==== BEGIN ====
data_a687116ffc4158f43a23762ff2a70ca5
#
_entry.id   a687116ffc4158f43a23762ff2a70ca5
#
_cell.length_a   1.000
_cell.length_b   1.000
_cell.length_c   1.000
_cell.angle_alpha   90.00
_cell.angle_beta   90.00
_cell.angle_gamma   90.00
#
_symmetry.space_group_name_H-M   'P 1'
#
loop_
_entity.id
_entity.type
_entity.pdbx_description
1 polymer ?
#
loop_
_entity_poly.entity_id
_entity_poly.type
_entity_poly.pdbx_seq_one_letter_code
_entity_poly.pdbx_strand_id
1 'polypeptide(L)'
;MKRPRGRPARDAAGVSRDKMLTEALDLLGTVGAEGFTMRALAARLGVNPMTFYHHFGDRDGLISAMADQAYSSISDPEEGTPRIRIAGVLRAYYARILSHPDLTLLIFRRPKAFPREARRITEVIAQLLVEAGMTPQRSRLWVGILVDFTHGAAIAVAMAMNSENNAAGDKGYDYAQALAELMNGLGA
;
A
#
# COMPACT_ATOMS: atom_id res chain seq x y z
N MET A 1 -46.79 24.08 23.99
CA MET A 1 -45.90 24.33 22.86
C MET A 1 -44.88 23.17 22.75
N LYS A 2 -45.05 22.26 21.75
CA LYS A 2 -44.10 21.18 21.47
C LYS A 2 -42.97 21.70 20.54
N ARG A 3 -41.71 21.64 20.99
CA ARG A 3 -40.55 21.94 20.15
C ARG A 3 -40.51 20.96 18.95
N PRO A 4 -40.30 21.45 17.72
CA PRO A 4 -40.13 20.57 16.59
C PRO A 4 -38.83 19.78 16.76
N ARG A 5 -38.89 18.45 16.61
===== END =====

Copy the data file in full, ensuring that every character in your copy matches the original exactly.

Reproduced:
data_a687116ffc4158f43a23762ff2a70ca5
#
_entry.id   a687116ffc4158f43a23762ff2a70ca5
#
_cell.length_a   1.000
_cell.length_b   1.000
_cell.length_c   1.000
_cell.angle_alpha   90.00
_cell.angle_beta   90.00
_cell.angle_gamma   90.00
#
_symmetry.space_group_name_H-M   'P 1'
#
loop_
_entity.id
_entity.type
_entity.pdbx_description
1 polymer ?
#
loop_
_entity_poly.entity_id
_entity_poly.type
_entity_poly.pdbx_seq_one_letter_code
_entity_poly.pdbx_strand_id
1 'polypeptide(L)'
;MKRPRGRPARDAAGVSRDKMLTEALDLLGTVGAEGFTMRALAARLGVNPMTFYHHFGDRDGLISAMADQAYSSISDPEEGTPRIRIAGVLRAYYARILSHPDLTLLIFRRPKAFPREARRITEVIAQLLVEAGMTPQRSRLWVGILVDFTHGAAIAVAMAMNSENNAAGDKGYDYAQALAELMNGLGA
;
A
#
# COMPACT_ATOMS: atom_id res chain seq x y z
N MET A 1 -46.79 24.08 23.99
CA MET A 1 -45.90 24.33 22.86
C MET A 1 -44.88 23.17 22.75
N LYS A 2 -45.05 22.26 21.75
CA LYS A 2 -44.10 21.18 21.47
C LYS A 2 -42.97 21.70 20.54
N ARG A 3 -41.71 21.64 20.99
CA ARG A 3 -40.55 21.94 20.15
C ARG A 3 -40.51 20.96 18.95
N PRO A 4 -40.30 21.45 17.72
CA PRO A 4 -40.13 20.57 16.59
C PRO A 4 -38.83 19.78 16.76
N ARG A 5 -38.89 18.45 16.61